Once I bring your blooms home from the market, I’ll prep and condition them so they’re as fresh and wonderful on your big day as the day they were picked. This usually means stripping all the leaves and thorns off the stems, cutting each stem on an angle and placing them in buckets of fresh water to drink, drink, drink. If we’re working with roses, I’ll remove the outer petals and then gently peel them open so they’re nice and lush and full. Any foliage we’re using will also need to be trimmed into bouquet size lengths, with all leaves removed except for up top. We don’t want a bulky bouquet that’s tricky to carry – so all stems need to be nice and straight and neat.

Image by Steph Brown Photography

Step 6. Making your bouquet

Hands down the best bit. All your blooms are prepped and organised by colour/variety into vases on the workbench, so I can easily see where everything is while I’m making. I’ll start with my favourite flower – the feature flower – whatever is going to be the most visually stunning, “wow” bloom in the whole bouquet. Once I’ve got that in position, I’ll then gradually add flower after flower, turning the bouquet as I go to get a lovely balanced shape.

I want the perfect balance of large flowers (that give the bouquet form and shape) and textured flowers/foliage (that give the bouquet depth and visual interest). There’s often lots of fiddling, readjusting, experimenting and sometimes even pulling everything apart to start again.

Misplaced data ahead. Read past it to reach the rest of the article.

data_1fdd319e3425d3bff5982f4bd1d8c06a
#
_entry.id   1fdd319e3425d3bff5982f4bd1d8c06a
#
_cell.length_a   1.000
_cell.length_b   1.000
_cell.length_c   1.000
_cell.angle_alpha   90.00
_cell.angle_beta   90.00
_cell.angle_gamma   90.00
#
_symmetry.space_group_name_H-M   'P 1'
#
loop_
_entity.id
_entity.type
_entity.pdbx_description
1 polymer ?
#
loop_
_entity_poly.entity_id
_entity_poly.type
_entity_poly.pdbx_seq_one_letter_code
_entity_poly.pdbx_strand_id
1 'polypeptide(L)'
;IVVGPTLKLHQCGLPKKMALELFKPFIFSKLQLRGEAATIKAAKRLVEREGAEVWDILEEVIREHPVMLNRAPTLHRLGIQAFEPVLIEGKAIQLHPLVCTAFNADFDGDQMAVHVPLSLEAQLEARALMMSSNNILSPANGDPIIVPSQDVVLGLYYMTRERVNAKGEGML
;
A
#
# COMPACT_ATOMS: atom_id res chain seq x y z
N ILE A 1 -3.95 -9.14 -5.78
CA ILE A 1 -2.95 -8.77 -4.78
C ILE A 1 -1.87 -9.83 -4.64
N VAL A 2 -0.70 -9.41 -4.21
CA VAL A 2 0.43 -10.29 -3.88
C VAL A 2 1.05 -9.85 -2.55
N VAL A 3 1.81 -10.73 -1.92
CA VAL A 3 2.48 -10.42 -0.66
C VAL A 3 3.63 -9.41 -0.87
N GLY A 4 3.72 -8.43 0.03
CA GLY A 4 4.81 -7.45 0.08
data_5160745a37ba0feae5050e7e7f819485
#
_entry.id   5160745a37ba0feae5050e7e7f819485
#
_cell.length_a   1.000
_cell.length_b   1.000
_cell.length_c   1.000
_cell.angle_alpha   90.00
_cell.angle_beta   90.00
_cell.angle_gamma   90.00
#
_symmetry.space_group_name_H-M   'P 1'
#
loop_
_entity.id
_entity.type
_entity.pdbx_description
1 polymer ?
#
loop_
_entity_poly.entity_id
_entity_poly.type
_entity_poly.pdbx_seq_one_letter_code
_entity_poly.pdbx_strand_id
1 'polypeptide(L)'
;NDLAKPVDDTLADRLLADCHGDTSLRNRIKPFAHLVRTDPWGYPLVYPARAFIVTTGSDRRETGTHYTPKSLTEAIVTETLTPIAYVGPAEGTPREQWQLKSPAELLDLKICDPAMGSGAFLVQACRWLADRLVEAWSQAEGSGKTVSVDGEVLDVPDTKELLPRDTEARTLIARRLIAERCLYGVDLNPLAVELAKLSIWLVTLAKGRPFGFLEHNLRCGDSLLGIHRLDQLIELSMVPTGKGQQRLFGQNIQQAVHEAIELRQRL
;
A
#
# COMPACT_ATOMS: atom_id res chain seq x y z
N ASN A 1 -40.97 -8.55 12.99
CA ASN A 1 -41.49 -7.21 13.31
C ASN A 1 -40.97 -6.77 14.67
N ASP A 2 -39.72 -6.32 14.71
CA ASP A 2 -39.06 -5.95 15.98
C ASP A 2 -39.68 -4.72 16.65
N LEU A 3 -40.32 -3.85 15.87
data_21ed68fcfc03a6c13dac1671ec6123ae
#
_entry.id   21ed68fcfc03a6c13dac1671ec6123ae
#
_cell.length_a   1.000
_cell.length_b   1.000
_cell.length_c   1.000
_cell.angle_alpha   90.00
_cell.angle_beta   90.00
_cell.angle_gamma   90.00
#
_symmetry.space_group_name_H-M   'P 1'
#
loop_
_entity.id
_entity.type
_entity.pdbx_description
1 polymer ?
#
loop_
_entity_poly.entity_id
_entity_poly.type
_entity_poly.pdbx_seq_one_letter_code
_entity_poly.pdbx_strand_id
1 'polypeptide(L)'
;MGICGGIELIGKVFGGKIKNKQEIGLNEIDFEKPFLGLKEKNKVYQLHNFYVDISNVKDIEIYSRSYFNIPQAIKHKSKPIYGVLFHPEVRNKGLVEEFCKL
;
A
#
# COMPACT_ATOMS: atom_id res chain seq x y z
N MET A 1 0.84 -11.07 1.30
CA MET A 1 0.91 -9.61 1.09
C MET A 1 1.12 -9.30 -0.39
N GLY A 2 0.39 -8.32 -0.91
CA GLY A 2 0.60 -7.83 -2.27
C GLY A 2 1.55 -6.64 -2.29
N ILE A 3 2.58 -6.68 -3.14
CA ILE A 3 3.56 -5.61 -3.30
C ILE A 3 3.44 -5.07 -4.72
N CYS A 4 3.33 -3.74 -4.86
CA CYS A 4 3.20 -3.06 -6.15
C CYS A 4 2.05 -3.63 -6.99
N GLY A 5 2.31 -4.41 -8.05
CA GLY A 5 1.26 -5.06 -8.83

Image by Oli Sansom

Step 7. Wrapping and delivering your blooms

Your bouquet is complete, yay! Now I can secure it and wrap the stems with ribbon – it might be a neat white satin wrap, trailing hand dyed silk ribbon or perhaps some left over material from your dress. I’ll repeat the process with your bridesmaids bouquets and bundle it all up safely in a beautifully wrapped bridal box. Then it’s into the van (front seat by the air con of course) and on it’s way to you.

So, how much do they cost then?

With this in mind, it’s easy to see how a bridal bouquet is worth more than just the sum of the flowers that go into it. As effortless as your beautiful bunch looks on the day, it’s actually quite a lengthy process and takes extraordinary patience, attention to detail and love for the craft. Not to mention the years of training, practice and experience, all of which your florist deserves to be paid for, don’t ya think?